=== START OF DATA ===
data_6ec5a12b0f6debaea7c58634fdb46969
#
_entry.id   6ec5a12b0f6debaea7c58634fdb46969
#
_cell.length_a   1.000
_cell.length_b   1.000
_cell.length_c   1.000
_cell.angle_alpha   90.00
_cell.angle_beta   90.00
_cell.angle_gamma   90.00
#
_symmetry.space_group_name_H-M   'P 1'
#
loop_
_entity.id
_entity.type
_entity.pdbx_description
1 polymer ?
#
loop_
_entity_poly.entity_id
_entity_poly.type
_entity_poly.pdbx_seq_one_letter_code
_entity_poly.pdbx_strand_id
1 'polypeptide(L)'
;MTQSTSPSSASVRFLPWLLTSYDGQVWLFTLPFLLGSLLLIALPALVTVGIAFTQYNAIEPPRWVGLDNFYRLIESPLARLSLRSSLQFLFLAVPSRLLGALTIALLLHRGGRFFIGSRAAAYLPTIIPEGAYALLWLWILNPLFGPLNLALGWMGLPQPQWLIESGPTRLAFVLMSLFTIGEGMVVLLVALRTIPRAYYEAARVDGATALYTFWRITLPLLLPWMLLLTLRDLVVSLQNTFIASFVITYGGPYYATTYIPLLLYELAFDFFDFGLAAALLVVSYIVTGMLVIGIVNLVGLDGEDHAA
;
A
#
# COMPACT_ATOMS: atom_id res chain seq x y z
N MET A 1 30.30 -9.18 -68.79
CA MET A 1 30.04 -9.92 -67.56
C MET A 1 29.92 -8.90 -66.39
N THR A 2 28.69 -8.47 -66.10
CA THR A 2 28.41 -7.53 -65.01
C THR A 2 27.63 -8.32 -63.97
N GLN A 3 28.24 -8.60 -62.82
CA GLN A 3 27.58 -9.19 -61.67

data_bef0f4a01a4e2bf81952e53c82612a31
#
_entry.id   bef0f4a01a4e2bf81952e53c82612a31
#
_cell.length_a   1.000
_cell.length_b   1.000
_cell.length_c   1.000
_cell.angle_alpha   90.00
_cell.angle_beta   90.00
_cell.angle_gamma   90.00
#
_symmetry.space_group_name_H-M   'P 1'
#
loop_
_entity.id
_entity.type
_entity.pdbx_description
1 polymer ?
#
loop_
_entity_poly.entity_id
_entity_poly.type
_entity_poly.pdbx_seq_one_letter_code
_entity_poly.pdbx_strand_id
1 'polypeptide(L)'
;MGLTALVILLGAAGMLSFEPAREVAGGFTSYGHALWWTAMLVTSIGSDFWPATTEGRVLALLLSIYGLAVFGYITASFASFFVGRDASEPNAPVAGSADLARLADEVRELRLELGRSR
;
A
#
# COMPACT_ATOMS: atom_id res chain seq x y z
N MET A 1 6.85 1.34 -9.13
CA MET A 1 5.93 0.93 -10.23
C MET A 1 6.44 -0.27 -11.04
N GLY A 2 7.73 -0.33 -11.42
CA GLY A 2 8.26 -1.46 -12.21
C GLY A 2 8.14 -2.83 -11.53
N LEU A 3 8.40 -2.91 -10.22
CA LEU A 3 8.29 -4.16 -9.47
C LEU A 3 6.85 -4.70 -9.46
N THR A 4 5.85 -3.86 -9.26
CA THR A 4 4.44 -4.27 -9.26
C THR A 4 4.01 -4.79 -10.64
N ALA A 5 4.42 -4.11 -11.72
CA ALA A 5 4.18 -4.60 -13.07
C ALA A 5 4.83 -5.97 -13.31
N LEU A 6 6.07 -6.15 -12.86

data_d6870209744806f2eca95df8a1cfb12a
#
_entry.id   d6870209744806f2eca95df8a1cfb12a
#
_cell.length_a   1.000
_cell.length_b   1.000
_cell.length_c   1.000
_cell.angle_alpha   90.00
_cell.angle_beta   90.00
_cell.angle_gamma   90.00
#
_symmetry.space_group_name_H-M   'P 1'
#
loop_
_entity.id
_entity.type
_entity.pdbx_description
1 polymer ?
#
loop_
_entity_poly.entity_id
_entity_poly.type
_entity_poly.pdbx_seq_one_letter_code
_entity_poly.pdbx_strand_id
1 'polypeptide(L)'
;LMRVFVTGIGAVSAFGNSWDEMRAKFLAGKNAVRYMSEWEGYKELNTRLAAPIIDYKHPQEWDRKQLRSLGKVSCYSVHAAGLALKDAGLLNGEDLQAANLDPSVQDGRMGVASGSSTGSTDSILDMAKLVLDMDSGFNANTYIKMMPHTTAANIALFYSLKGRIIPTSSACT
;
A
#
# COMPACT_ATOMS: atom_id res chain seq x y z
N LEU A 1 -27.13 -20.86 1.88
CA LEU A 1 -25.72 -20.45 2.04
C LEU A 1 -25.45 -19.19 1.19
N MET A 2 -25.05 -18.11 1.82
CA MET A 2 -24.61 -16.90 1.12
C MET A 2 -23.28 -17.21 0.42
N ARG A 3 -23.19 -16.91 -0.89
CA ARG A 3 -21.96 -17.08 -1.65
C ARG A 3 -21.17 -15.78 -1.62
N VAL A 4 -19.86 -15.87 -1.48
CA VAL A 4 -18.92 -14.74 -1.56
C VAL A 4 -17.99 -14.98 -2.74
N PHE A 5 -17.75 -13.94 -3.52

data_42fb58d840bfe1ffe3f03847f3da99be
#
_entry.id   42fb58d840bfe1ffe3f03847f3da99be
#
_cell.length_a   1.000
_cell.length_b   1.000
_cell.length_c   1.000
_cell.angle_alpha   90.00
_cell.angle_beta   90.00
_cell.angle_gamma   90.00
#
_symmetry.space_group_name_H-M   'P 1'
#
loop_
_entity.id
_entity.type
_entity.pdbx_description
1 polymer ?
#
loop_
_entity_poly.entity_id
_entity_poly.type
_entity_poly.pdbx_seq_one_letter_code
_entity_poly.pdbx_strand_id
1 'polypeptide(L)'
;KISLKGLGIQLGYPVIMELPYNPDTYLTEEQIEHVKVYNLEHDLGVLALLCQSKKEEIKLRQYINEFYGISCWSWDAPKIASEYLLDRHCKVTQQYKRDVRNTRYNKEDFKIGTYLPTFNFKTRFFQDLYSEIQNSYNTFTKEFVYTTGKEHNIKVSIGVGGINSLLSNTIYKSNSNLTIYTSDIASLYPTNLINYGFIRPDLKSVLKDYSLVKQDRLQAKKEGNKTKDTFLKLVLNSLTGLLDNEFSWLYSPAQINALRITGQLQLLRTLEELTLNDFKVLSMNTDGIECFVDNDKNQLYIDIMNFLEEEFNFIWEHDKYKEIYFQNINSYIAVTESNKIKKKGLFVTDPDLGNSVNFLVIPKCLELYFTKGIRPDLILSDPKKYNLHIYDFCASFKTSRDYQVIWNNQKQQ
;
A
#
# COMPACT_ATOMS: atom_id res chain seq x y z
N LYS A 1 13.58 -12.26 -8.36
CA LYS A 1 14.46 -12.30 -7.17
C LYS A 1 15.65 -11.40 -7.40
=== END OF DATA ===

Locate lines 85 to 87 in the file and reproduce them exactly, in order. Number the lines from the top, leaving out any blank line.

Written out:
data_d6870209744806f2eca95df8a1cfb12a
#
_entry.id   d6870209744806f2eca95df8a1cfb12a